In honor of Fountain Pen Day, a fountain pen review I’ve been putting off for a while.
I had intended to buy my grail pen later, but then one came available online for a surprisingly good price. After careful consideration of five minutes or so I decided that if the pen was available when I visited a couple days later, I might buy it.
I’m still not sure if I wanted it to be there when I got there or not. But it was there and I liked it enough to buy it. Then I had it fixed.
Nakaya pens are grail pens for a large number of pen addicts. They are handmade from ebonite (hard rubber) and hand coated with Japanese wakashi urushi lacquer. This gives them a rich look that other pen makers have a hard time duplicating. (More on that later.)
Mine is a Cigar Portable Kuro-Tamenuri (Black “pool” lacquering process, which doesn’t sound that sexy). Despite the name, it looks mostly black, except for areas where the months of coating and polishing revealed the red urushi layers.
It wasn’t my first color choice for my grail pen, but I’ve learned to like the predominantly black look because it’s a pen that can be used in business or or in public with out attracting much attention, except from fellow pen addicts.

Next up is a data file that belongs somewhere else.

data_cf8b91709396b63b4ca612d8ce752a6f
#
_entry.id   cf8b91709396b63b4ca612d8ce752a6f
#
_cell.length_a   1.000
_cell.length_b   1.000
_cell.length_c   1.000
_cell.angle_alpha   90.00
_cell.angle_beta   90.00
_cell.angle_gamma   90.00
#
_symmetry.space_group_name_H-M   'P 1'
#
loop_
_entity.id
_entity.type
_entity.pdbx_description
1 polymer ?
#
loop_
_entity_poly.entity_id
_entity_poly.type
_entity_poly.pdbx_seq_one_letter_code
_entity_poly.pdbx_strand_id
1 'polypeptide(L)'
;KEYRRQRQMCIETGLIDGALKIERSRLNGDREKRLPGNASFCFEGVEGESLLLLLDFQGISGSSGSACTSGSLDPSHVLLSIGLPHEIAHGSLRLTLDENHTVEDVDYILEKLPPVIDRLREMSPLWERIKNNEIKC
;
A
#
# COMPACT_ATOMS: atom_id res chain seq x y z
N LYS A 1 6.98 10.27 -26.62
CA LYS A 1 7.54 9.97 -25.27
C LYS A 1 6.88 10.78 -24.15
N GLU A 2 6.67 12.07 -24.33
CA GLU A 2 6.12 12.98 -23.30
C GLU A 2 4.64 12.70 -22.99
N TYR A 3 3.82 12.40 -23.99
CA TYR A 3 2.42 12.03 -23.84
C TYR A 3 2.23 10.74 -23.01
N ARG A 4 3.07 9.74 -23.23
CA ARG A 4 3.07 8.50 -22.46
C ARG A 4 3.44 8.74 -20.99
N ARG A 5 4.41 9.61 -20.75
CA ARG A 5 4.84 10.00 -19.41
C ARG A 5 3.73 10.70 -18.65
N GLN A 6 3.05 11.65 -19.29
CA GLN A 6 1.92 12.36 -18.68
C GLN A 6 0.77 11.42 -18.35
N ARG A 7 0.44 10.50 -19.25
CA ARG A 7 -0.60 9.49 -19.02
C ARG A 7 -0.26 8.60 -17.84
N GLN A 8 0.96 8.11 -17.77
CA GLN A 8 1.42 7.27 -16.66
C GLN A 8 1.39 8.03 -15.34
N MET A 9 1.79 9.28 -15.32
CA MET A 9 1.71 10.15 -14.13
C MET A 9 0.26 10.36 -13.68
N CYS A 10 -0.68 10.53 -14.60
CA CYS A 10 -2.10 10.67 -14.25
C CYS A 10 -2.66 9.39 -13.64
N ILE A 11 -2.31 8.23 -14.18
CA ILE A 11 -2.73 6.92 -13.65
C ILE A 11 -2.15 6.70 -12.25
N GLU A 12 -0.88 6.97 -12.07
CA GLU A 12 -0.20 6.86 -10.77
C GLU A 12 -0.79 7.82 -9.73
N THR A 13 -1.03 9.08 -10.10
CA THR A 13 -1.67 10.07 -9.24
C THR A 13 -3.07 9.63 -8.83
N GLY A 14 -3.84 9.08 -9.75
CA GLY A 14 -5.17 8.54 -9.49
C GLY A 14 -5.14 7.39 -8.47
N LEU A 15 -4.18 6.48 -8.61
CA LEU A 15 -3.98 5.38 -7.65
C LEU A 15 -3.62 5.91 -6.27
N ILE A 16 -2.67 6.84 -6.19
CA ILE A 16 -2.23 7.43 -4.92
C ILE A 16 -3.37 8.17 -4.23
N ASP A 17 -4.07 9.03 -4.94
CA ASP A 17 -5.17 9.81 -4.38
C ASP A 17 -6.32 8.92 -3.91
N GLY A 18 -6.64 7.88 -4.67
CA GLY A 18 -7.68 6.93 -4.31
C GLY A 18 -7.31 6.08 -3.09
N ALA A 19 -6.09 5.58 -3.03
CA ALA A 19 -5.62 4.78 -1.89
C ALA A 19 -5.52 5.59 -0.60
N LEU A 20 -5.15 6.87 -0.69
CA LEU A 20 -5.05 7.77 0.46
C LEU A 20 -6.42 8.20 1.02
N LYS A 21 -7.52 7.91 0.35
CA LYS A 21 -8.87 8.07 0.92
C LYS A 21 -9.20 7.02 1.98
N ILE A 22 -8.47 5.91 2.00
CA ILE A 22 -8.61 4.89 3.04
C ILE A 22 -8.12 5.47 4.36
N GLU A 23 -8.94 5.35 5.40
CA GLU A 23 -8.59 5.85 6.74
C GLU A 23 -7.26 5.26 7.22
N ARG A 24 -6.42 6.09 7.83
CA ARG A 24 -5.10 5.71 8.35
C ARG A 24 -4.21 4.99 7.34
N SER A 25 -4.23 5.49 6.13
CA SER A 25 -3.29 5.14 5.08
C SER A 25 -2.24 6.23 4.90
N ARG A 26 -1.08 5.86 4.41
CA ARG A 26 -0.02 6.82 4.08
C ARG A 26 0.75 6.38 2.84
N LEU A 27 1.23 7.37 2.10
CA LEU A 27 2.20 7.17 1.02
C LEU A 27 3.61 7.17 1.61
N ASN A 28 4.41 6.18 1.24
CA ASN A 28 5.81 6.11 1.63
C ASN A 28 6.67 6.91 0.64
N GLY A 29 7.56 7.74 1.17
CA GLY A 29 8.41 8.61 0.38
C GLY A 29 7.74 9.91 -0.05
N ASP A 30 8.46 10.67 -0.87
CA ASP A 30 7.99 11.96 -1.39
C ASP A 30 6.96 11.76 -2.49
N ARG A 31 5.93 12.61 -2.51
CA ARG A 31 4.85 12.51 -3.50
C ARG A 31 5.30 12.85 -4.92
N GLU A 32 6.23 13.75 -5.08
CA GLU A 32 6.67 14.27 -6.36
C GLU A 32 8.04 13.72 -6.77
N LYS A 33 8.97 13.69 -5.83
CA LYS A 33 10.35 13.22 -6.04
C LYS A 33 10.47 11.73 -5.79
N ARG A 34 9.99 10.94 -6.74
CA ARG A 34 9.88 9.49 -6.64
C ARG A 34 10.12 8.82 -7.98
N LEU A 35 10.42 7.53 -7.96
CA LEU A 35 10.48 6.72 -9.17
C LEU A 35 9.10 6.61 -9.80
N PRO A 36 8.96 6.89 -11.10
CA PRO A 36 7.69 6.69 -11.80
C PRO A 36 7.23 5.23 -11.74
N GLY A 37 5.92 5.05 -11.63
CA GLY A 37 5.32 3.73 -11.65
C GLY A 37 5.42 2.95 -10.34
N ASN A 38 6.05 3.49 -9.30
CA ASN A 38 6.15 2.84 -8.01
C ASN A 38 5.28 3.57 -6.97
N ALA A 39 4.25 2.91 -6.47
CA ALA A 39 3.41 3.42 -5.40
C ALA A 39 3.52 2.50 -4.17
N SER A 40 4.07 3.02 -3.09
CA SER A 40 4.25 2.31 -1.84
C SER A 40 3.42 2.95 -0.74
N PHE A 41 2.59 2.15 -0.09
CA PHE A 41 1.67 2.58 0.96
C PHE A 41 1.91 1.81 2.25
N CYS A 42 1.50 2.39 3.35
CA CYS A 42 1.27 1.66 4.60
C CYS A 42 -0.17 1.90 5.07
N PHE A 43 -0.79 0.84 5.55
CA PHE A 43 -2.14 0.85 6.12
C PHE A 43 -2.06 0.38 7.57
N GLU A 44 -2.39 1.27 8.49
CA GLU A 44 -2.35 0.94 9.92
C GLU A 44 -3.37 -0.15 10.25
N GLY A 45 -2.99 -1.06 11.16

It has a 14K gold broad nib that has a nice bit of flex to it, although I have to be careful not to spring it. It is 150 mm long without the cap and 165 long with the cap. Like all Platinum based nibs, it has a lot tooth. One reviewer described the feeling as how a pencil feels and sounds as it moves across paper. At 20 grams, the pen is surprisingly light, even when inked.
Because I bought it used, the nib still had the influence of the former owner. I took it to the Nakaya staff at a pen show and they fixed the nib (and replaced the feed) free of charge.
The only things that annoy me about the pen are that, because it has internal metal threads it can’t be used eye-dropper style and that, because it is a cartridge/converter pen, it doesn’t have a great ink capacity. This latter complaint is the deal breaker for a great many pen addicts. For the same money, I can get different pens with more ink capacity.
Also, because the version I got has no clip, it has to be placed carefully or it will roll off the table.
That said, there is something about the look and feel of a Nakaya that can’t be matched by other pens. They feel warm when you pick them up.
I understand why some people don’t like them, or more accurately, don’t prefer them. but it all works for me.